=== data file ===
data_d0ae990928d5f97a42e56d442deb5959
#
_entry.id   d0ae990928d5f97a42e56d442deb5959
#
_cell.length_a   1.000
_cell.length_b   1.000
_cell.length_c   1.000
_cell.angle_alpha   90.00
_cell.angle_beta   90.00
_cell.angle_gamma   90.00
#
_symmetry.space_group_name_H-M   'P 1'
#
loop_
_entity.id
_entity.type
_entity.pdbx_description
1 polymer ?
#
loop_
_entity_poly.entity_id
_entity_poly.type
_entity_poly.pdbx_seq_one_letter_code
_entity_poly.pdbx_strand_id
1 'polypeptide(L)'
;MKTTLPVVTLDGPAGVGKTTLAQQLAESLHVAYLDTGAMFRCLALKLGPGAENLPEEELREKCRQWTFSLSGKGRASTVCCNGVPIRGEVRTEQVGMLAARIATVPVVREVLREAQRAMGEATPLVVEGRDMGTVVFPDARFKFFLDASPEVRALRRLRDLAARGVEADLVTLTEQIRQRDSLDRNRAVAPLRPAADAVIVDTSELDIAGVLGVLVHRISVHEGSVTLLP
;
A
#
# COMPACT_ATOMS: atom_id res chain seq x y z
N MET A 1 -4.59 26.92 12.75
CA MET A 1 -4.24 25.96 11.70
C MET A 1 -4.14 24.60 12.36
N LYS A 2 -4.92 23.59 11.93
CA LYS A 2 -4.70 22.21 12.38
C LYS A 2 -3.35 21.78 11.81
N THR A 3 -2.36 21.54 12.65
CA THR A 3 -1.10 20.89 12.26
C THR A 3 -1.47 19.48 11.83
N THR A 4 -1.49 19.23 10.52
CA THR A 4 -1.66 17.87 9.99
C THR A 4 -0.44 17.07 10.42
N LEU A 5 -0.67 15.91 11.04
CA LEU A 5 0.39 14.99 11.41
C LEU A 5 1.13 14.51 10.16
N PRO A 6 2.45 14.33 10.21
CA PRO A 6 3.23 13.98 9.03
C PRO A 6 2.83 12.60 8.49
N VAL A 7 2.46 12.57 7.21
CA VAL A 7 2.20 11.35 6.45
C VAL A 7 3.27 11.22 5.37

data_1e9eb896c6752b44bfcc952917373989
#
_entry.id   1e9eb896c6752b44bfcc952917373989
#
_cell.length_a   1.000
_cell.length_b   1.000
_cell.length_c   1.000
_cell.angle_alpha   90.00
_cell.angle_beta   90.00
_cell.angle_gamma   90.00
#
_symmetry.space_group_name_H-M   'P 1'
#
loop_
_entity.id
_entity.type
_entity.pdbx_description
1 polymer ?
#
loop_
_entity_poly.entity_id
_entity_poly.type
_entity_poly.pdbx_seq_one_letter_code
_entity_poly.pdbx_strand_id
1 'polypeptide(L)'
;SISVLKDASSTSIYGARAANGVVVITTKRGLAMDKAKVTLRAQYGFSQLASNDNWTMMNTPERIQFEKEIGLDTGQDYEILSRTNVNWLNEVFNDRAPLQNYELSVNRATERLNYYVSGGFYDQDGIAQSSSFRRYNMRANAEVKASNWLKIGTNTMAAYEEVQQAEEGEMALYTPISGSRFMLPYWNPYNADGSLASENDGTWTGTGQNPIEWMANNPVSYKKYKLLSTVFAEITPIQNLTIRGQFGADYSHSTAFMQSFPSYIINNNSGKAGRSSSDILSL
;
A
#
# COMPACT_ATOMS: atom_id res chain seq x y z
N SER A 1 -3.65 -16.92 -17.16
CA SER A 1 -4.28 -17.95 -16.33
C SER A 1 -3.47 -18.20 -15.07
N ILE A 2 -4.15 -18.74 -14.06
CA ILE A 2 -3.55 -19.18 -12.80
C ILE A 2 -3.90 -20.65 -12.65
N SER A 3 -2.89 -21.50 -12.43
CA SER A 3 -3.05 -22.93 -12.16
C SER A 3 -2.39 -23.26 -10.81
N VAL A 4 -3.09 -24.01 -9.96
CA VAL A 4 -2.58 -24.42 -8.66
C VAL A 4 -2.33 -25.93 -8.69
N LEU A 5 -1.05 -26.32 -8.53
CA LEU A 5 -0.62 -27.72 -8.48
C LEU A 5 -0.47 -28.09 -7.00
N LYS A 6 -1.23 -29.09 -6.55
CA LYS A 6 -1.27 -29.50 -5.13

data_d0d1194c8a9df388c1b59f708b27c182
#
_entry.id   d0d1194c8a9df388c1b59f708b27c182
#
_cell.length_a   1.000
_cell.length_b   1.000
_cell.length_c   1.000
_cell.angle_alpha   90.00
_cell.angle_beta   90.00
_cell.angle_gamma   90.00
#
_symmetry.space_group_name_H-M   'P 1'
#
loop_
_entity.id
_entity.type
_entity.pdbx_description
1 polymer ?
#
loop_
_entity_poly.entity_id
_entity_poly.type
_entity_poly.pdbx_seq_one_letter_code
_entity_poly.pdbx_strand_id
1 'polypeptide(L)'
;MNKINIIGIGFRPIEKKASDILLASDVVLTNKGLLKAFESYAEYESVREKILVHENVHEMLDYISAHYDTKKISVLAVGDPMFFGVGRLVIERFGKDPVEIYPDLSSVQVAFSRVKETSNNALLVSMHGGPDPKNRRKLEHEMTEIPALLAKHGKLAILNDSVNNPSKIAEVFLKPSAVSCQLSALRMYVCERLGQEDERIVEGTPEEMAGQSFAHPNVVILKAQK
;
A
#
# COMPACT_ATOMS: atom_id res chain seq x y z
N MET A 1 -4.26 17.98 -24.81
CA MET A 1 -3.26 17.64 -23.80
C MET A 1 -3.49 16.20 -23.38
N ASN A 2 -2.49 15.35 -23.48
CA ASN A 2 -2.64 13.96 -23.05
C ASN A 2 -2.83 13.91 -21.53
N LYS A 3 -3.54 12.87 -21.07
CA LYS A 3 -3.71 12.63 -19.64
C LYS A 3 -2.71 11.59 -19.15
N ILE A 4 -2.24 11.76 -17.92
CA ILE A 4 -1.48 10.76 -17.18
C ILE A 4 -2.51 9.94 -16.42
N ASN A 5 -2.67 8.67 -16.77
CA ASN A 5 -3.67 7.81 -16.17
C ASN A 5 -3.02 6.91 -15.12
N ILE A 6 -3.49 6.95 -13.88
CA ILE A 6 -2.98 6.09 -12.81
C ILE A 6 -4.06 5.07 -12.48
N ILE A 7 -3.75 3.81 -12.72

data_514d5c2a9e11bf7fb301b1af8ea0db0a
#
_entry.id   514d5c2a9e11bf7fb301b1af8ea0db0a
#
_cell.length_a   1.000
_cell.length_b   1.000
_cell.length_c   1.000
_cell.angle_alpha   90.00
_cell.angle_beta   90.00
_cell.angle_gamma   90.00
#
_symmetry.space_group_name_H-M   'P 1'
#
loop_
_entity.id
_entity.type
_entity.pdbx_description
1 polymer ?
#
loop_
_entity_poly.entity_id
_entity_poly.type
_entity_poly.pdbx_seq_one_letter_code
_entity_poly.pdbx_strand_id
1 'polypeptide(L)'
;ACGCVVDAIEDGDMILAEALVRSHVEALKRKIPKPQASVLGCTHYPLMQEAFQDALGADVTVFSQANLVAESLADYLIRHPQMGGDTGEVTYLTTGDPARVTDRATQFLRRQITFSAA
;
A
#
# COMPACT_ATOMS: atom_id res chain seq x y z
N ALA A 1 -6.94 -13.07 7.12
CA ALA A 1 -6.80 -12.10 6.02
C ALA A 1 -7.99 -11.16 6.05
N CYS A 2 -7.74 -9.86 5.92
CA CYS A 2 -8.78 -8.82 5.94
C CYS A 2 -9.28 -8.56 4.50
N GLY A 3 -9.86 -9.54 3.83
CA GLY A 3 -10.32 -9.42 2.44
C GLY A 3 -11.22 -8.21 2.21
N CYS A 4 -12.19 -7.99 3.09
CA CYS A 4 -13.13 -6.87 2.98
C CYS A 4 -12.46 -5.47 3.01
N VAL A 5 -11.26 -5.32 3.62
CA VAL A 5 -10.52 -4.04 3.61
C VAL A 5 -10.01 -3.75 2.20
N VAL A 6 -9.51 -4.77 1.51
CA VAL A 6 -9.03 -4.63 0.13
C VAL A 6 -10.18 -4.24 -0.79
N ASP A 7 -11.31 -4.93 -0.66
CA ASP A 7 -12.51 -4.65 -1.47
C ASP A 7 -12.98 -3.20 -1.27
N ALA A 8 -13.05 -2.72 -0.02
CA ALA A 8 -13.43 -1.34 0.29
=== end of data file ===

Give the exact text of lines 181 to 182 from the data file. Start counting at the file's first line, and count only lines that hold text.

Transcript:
N CYS A 2 -7.74 -9.86 5.92
CA CYS A 2 -8.78 -8.82 5.94